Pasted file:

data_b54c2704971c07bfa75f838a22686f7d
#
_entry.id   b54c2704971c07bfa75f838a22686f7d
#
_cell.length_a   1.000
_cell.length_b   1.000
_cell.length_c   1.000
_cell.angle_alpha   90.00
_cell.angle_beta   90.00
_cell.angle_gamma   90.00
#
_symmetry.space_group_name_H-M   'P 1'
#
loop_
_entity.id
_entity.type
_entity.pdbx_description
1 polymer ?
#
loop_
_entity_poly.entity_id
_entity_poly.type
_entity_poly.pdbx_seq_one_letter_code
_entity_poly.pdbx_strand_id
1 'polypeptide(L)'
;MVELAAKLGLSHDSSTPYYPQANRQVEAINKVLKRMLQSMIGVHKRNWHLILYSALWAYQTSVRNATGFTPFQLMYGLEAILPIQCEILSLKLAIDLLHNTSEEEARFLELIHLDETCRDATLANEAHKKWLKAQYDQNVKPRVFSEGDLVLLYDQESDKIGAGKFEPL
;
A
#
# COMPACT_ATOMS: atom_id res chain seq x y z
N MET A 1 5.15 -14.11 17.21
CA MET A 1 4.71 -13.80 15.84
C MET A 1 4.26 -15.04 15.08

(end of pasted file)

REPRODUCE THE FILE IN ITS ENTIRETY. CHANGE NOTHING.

data_b54c2704971c07bfa75f838a22686f7d
#
_entry.id   b54c2704971c07bfa75f838a22686f7d
#
_cell.length_a   1.000
_cell.length_b   1.000
_cell.length_c   1.000
_cell.angle_alpha   90.00
_cell.angle_beta   90.00
_cell.angle_gamma   90.00
#
_symmetry.space_group_name_H-M   'P 1'
#
loop_
_entity.id
_entity.type
_entity.pdbx_description
1 polymer ?
#
loop_
_entity_poly.entity_id
_entity_poly.type
_entity_poly.pdbx_seq_one_letter_code
_entity_poly.pdbx_strand_id
1 'polypeptide(L)'
;MVELAAKLGLSHDSSTPYYPQANRQVEAINKVLKRMLQSMIGVHKRNWHLILYSALWAYQTSVRNATGFTPFQLMYGLEAILPIQCEILSLKLAIDLLHNTSEEEARFLELIHLDETCRDATLANEAHKKWLKAQYDQNVKPRVFSEGDLVLLYDQESDKIGAGKFEPL
;
A
#
# COMPACT_ATOMS: atom_id res chain seq x y z
N MET A 1 5.15 -14.11 17.21
CA MET A 1 4.71 -13.80 15.84
C MET A 1 4.26 -15.04 15.08